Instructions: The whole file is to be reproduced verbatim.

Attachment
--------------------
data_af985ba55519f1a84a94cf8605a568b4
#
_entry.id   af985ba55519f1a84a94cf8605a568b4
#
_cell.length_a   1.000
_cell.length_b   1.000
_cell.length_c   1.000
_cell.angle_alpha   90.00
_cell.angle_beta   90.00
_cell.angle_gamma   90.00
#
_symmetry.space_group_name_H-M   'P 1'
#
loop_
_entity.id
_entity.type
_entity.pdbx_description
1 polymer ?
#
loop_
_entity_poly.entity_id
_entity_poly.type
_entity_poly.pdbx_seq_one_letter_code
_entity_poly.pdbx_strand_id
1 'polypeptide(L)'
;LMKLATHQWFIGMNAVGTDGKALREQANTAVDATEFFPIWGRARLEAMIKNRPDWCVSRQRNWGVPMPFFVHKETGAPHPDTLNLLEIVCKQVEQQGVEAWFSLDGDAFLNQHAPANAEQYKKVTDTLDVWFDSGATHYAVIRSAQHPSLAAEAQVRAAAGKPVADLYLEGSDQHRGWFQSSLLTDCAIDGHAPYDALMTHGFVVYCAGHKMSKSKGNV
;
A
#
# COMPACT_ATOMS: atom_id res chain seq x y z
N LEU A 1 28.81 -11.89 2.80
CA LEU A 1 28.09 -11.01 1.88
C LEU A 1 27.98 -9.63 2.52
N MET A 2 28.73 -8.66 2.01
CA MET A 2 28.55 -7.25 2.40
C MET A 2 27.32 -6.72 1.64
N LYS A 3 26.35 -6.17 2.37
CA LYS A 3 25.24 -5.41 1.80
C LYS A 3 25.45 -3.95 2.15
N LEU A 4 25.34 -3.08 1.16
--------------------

data_af985ba55519f1a84a94cf8605a568b4
#
_entry.id   af985ba55519f1a84a94cf8605a568b4
#
_cell.length_a   1.000
_cell.length_b   1.000
_cell.length_c   1.000
_cell.angle_alpha   90.00
_cell.angle_beta   90.00
_cell.angle_gamma   90.00
#
_symmetry.space_group_name_H-M   'P 1'
#
loop_
_entity.id
_entity.type
_entity.pdbx_description
1 polymer ?
#
loop_
_entity_poly.entity_id
_entity_poly.type
_entity_poly.pdbx_seq_one_letter_code
_entity_poly.pdbx_strand_id
1 'polypeptide(L)'
;LMKLATHQWFIGMNAVGTDGKALREQANTAVDATEFFPIWGRARLEAMIKNRPDWCVSRQRNWGVPMPFFVHKETGAPHPDTLNLLEIVCKQVEQQGVEAWFSLDGDAFLNQHAPANAEQYKKVTDTLDVWFDSGATHYAVIRSAQHPSLAAEAQVRAAAGKPVADLYLEGSDQHRGWFQSSLLTDCAIDGHAPYDALMTHGFVVYCAGHKMSKSKGNV
;
A
#
# COMPACT_ATOMS: atom_id res chain seq x y z
N LEU A 1 28.81 -11.89 2.80
CA LEU A 1 28.09 -11.01 1.88
C LEU A 1 27.98 -9.63 2.52
N MET A 2 28.73 -8.66 2.01
CA MET A 2 28.55 -7.25 2.40
C MET A 2 27.32 -6.72 1.64
N LYS A 3 26.35 -6.17 2.37
CA LYS A 3 25.24 -5.41 1.80
C LYS A 3 25.45 -3.95 2.15
N LEU A 4 25.34 -3.08 1.16